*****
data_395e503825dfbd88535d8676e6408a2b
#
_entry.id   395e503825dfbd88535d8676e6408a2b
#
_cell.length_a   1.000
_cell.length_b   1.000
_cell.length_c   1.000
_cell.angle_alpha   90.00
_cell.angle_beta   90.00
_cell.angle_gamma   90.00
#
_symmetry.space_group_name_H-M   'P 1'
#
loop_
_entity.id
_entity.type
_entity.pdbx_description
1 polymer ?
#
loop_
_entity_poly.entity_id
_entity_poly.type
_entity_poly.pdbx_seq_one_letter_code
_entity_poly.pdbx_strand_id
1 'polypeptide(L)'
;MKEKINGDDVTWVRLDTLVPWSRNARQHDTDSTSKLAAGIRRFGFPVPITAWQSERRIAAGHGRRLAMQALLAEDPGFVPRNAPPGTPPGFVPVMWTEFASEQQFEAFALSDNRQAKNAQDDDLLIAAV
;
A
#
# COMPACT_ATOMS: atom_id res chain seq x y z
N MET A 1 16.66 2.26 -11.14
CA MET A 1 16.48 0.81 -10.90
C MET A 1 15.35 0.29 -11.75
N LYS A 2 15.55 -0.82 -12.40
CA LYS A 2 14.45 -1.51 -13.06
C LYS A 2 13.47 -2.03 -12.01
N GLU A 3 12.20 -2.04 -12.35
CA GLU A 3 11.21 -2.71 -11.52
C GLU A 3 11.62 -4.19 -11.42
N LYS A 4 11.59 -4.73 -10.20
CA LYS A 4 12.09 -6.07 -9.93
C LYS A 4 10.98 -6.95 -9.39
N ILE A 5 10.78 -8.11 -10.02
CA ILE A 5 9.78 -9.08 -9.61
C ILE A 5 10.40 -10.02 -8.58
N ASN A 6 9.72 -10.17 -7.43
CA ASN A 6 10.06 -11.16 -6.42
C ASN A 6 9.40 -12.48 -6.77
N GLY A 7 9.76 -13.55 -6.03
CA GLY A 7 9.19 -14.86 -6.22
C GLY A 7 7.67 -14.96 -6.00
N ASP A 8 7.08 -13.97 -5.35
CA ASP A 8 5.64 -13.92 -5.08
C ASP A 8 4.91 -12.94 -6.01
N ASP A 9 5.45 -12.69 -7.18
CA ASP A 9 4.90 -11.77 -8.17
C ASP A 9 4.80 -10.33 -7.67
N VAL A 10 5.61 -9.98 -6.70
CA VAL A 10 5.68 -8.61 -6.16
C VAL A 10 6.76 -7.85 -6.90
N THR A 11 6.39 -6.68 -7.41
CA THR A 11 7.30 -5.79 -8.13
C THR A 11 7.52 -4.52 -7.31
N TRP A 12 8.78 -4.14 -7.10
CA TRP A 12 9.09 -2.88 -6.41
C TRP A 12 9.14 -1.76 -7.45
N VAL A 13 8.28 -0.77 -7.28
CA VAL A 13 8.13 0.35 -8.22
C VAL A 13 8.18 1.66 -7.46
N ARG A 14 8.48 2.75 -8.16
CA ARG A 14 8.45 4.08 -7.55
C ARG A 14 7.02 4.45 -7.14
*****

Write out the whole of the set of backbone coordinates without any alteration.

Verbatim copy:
data_395e503825dfbd88535d8676e6408a2b
#
_entry.id   395e503825dfbd88535d8676e6408a2b
#
_cell.length_a   1.000
_cell.length_b   1.000
_cell.length_c   1.000
_cell.angle_alpha   90.00
_cell.angle_beta   90.00
_cell.angle_gamma   90.00
#
_symmetry.space_group_name_H-M   'P 1'
#
loop_
_entity.id
_entity.type
_entity.pdbx_description
1 polymer ?
#
loop_
_entity_poly.entity_id
_entity_poly.type
_entity_poly.pdbx_seq_one_letter_code
_entity_poly.pdbx_strand_id
1 'polypeptide(L)'
;MKEKINGDDVTWVRLDTLVPWSRNARQHDTDSTSKLAAGIRRFGFPVPITAWQSERRIAAGHGRRLAMQALLAEDPGFVPRNAPPGTPPGFVPVMWTEFASEQQFEAFALSDNRQAKNAQDDDLLIAAV
;
A
#
# COMPACT_ATOMS: atom_id res chain seq x y z
N MET A 1 16.66 2.26 -11.14
CA MET A 1 16.48 0.81 -10.90
C MET A 1 15.35 0.29 -11.75
N LYS A 2 15.55 -0.82 -12.40
CA LYS A 2 14.45 -1.51 -13.06
C LYS A 2 13.47 -2.03 -12.01
N GLU A 3 12.20 -2.04 -12.35
CA GLU A 3 11.21 -2.71 -11.52
C GLU A 3 11.62 -4.19 -11.42
N LYS A 4 11.59 -4.73 -10.20
CA LYS A 4 12.09 -6.07 -9.93
C LYS A 4 10.98 -6.95 -9.39
N ILE A 5 10.78 -8.11 -10.02
CA ILE A 5 9.78 -9.08 -9.61
C ILE A 5 10.40 -10.02 -8.58
N ASN A 6 9.72 -10.17 -7.43
CA ASN A 6 10.06 -11.16 -6.42
C ASN A 6 9.40 -12.48 -6.77
N GLY A 7 9.76 -13.55 -6.03
CA GLY A 7 9.19 -14.86 -6.22
C GLY A 7 7.67 -14.96 -6.00
N ASP A 8 7.08 -13.97 -5.35
CA ASP A 8 5.64 -13.92 -5.08
C ASP A 8 4.91 -12.94 -6.01
N ASP A 9 5.45 -12.69 -7.18
CA ASP A 9 4.90 -11.77 -8.17
C ASP A 9 4.80 -10.33 -7.67
N VAL A 10 5.61 -9.98 -6.70
CA VAL A 10 5.68 -8.61 -6.16
C VAL A 10 6.76 -7.85 -6.90
N THR A 11 6.39 -6.68 -7.41
CA THR A 11 7.30 -5.79 -8.13
C THR A 11 7.52 -4.52 -7.31
N TRP A 12 8.78 -4.14 -7.10
CA TRP A 12 9.09 -2.88 -6.41
C TRP A 12 9.14 -1.76 -7.45
N VAL A 13 8.28 -0.77 -7.28
CA VAL A 13 8.13 0.35 -8.22
C VAL A 13 8.18 1.66 -7.46
N ARG A 14 8.48 2.75 -8.16
CA ARG A 14 8.45 4.08 -7.55
C ARG A 14 7.02 4.45 -7.14